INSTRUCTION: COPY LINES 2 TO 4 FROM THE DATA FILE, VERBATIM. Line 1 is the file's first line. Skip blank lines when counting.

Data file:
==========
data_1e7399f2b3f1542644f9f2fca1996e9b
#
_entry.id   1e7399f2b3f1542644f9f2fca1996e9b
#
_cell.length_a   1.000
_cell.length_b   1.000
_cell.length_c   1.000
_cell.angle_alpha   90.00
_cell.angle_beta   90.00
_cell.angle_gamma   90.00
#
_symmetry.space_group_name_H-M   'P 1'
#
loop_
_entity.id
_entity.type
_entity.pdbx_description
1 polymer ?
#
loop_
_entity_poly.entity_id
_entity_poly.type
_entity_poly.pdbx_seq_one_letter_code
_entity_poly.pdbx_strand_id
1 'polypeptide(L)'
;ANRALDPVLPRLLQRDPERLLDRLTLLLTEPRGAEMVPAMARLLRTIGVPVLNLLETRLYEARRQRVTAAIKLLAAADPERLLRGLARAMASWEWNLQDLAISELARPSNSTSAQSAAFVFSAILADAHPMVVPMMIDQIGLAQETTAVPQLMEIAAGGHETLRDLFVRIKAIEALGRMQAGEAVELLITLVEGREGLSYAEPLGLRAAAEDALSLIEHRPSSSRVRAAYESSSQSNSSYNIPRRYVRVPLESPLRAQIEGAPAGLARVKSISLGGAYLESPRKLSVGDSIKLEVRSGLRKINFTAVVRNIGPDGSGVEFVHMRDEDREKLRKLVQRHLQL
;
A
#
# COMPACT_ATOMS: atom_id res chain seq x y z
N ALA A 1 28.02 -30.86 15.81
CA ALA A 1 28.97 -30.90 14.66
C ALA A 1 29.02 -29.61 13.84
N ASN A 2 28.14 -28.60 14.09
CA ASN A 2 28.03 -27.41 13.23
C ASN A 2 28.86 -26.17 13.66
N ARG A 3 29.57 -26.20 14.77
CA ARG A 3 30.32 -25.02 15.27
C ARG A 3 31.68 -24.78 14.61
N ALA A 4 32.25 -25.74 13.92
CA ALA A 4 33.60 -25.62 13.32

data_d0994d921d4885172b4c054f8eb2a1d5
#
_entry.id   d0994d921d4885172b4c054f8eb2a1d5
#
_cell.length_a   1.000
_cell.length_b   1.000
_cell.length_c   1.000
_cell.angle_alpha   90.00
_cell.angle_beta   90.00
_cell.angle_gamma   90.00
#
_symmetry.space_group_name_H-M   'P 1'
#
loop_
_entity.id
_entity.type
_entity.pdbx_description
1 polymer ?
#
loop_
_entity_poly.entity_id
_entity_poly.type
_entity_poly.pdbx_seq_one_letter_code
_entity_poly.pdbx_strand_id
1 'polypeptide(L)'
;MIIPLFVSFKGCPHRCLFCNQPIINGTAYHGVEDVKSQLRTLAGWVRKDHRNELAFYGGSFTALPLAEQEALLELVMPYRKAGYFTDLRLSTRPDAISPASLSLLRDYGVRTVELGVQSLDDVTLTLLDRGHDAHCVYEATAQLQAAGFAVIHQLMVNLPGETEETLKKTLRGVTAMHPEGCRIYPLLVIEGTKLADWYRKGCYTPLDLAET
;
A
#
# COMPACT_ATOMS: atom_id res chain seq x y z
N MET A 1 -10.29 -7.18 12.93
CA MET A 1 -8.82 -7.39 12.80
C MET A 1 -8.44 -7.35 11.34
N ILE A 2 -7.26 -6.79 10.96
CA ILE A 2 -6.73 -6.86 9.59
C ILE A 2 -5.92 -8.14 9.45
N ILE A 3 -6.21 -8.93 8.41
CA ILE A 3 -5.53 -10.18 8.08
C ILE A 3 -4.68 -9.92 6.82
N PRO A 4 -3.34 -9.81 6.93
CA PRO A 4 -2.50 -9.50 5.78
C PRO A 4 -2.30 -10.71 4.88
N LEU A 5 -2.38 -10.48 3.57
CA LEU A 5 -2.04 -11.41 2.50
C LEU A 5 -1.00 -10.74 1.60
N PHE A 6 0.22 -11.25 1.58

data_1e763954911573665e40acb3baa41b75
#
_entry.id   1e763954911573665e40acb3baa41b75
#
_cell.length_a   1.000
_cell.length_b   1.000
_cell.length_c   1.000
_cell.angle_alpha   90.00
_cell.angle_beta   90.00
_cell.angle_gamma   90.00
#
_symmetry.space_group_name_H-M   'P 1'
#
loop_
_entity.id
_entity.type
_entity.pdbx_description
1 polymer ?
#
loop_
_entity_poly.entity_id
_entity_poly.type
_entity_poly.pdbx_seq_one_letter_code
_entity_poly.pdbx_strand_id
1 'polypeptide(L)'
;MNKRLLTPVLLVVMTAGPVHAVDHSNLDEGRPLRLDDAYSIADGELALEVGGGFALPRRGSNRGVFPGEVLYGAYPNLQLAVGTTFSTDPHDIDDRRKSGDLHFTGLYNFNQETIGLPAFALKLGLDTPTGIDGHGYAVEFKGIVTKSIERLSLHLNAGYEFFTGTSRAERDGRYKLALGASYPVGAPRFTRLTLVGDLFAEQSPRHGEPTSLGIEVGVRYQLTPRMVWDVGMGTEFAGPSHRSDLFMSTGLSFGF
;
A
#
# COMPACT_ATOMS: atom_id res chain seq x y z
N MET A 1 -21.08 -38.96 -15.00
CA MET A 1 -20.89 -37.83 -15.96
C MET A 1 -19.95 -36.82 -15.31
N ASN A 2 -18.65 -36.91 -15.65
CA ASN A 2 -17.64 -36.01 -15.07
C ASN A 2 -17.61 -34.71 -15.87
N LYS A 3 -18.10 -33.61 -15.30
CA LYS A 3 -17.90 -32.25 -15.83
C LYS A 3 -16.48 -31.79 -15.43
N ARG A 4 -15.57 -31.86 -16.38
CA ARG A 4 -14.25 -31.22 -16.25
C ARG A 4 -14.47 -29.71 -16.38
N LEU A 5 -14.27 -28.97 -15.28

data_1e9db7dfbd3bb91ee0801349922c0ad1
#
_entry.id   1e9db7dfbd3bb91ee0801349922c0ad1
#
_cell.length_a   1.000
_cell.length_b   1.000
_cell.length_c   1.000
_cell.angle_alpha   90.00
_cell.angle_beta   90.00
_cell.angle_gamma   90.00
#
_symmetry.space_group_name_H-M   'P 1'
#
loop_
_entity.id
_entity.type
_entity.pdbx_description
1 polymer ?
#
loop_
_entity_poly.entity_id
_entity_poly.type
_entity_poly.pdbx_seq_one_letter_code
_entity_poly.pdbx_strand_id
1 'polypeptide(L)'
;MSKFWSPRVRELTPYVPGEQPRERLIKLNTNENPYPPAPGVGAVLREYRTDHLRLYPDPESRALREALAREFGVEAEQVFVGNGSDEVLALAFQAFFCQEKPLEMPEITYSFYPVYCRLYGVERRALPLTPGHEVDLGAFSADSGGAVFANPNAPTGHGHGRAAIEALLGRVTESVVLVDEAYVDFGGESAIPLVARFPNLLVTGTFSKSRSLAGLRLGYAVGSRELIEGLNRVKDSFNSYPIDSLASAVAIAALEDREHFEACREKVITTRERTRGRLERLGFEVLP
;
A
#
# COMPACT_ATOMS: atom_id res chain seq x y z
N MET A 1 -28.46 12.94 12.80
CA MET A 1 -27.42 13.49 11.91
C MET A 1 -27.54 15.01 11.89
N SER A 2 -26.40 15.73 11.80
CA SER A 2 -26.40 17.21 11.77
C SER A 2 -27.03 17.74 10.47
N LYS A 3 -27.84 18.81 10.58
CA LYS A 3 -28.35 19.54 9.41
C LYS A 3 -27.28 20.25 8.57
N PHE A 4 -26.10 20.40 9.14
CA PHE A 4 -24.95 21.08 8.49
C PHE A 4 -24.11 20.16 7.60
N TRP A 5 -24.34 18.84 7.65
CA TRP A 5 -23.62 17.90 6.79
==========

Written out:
#
_entry.id   1e7399f2b3f1542644f9f2fca1996e9b
#